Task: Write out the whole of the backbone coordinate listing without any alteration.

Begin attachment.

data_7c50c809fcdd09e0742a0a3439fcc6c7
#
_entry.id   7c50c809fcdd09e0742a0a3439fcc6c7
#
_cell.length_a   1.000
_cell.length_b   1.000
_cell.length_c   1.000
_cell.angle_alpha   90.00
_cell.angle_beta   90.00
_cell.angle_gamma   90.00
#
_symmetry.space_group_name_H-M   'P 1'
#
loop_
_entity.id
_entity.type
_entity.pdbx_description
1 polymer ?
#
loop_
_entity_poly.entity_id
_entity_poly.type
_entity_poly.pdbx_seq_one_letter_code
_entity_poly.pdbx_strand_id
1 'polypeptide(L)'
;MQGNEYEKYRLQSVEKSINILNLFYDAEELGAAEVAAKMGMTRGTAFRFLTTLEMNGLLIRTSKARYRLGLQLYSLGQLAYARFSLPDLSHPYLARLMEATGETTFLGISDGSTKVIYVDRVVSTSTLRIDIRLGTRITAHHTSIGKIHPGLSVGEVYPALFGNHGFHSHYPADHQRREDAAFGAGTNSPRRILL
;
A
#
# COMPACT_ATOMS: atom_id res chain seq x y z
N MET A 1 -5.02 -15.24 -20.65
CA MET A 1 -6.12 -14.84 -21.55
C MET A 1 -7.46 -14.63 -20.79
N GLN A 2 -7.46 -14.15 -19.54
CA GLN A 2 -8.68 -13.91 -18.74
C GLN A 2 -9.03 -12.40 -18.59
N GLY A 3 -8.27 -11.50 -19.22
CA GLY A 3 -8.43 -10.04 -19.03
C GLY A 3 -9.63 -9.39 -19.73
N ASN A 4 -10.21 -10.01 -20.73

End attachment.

data_7c50c809fcdd09e0742a0a3439fcc6c7
#
_entry.id   7c50c809fcdd09e0742a0a3439fcc6c7
#
_cell.length_a   1.000
_cell.length_b   1.000
_cell.length_c   1.000
_cell.angle_alpha   90.00
_cell.angle_beta   90.00
_cell.angle_gamma   90.00
#
_symmetry.space_group_name_H-M   'P 1'
#
loop_
_entity.id
_entity.type
_entity.pdbx_description
1 polymer ?
#
loop_
_entity_poly.entity_id
_entity_poly.type
_entity_poly.pdbx_seq_one_letter_code
_entity_poly.pdbx_strand_id
1 'polypeptide(L)'
;MQGNEYEKYRLQSVEKSINILNLFYDAEELGAAEVAAKMGMTRGTAFRFLTTLEMNGLLIRTSKARYRLGLQLYSLGQLAYARFSLPDLSHPYLARLMEATGETTFLGISDGSTKVIYVDRVVSTSTLRIDIRLGTRITAHHTSIGKIHPGLSVGEVYPALFGNHGFHSHYPADHQRREDAAFGAGTNSPRRILL
;
A
#
# COMPACT_ATOMS: atom_id res chain seq x y z
N MET A 1 -5.02 -15.24 -20.65
CA MET A 1 -6.12 -14.84 -21.55
C MET A 1 -7.46 -14.63 -20.79
N GLN A 2 -7.46 -14.15 -19.54
CA GLN A 2 -8.68 -13.91 -18.74
C GLN A 2 -9.03 -12.40 -18.59
N GLY A 3 -8.27 -11.50 -19.22
CA GLY A 3 -8.43 -10.04 -19.03
C GLY A 3 -9.63 -9.39 -19.73
N ASN A 4 -10.21 -10.01 -20.73